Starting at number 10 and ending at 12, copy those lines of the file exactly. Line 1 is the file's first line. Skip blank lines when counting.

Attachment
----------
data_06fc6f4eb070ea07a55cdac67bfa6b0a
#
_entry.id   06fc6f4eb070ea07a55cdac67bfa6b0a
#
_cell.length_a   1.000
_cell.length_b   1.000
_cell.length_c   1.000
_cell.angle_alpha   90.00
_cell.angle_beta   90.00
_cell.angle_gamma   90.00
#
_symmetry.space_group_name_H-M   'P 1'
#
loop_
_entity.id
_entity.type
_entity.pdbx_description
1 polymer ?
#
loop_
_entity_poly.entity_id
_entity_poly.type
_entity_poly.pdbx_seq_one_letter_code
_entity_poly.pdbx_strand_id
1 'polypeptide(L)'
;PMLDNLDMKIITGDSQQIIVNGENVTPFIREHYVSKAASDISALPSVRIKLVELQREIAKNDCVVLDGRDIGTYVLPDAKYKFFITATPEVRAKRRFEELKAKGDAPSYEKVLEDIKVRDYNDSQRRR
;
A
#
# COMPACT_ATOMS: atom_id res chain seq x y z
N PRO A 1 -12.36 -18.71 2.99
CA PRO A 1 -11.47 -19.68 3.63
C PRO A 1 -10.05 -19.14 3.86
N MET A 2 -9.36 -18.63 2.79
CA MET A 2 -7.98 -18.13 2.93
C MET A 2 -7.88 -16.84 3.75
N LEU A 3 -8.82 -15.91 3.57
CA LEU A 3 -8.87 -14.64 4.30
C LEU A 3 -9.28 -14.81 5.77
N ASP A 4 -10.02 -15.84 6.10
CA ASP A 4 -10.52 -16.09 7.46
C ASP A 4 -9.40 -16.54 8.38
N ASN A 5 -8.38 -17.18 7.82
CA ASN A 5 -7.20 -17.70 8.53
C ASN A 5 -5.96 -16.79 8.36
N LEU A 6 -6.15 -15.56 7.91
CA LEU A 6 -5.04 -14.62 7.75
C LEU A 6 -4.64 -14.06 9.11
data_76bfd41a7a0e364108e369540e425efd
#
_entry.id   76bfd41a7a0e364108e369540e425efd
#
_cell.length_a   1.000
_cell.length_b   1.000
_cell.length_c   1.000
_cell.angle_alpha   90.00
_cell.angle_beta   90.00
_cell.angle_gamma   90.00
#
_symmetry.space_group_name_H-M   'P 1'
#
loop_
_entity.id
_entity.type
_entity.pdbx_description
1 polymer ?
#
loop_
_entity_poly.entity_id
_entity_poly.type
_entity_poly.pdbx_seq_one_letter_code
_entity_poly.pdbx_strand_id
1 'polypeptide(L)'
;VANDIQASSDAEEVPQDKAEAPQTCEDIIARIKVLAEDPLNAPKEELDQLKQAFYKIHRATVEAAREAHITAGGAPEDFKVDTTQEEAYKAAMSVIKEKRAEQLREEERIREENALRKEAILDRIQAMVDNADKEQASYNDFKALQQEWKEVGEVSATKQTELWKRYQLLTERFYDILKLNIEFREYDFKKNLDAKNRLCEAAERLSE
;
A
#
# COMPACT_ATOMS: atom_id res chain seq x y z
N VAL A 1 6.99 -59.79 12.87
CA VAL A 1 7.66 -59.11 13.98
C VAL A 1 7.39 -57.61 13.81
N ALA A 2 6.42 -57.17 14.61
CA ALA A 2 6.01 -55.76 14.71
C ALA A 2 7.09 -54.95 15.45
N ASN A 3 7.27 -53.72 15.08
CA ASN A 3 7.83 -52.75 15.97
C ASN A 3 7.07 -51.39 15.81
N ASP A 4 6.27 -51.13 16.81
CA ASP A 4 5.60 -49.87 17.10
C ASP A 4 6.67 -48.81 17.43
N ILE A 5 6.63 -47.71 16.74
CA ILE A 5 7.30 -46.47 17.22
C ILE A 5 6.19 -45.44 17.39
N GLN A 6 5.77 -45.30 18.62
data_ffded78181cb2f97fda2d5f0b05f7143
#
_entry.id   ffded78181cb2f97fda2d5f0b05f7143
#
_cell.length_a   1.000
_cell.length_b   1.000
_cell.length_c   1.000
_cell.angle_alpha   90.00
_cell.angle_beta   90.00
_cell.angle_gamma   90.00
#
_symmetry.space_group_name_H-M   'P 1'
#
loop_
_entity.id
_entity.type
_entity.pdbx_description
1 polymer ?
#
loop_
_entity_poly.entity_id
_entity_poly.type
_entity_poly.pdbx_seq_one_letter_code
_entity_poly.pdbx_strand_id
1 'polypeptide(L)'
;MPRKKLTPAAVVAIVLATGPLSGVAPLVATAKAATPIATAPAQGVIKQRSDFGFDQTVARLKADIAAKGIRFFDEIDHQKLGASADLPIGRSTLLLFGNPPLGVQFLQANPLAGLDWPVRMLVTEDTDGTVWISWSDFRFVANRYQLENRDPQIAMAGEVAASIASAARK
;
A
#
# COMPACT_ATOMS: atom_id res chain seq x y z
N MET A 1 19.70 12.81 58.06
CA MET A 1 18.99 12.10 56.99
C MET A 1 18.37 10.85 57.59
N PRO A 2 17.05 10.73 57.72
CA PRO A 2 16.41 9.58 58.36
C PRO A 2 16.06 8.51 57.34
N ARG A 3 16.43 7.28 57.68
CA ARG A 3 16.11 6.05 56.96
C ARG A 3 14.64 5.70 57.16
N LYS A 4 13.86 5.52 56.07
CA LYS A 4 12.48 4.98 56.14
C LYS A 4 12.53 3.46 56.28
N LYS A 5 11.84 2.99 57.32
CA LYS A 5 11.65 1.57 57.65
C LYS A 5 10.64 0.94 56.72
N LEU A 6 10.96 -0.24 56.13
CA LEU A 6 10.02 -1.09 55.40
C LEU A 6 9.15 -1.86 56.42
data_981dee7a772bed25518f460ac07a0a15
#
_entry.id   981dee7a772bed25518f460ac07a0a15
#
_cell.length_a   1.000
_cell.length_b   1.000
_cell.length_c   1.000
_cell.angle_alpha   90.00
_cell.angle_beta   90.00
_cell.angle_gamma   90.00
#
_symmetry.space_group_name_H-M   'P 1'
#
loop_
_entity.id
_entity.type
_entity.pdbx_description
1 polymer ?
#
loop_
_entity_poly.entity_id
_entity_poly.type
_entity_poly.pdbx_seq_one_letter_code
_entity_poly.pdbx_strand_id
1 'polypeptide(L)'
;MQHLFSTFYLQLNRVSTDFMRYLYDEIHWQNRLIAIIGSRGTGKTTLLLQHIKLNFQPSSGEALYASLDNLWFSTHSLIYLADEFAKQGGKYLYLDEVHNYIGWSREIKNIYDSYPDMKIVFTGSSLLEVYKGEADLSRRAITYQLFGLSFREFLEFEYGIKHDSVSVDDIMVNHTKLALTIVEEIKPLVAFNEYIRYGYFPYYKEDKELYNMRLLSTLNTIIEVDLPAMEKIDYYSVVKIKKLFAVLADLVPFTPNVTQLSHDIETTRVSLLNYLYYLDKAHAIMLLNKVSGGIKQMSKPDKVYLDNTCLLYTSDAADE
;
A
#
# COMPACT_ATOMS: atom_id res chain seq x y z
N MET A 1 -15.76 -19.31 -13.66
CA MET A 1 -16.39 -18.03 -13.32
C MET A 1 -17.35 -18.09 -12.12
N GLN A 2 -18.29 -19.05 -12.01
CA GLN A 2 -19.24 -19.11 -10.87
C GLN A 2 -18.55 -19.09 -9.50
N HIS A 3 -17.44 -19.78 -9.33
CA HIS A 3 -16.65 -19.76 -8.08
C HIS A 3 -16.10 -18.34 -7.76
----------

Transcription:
_cell.angle_gamma   90.00
#
_symmetry.space_group_name_H-M   'P 1'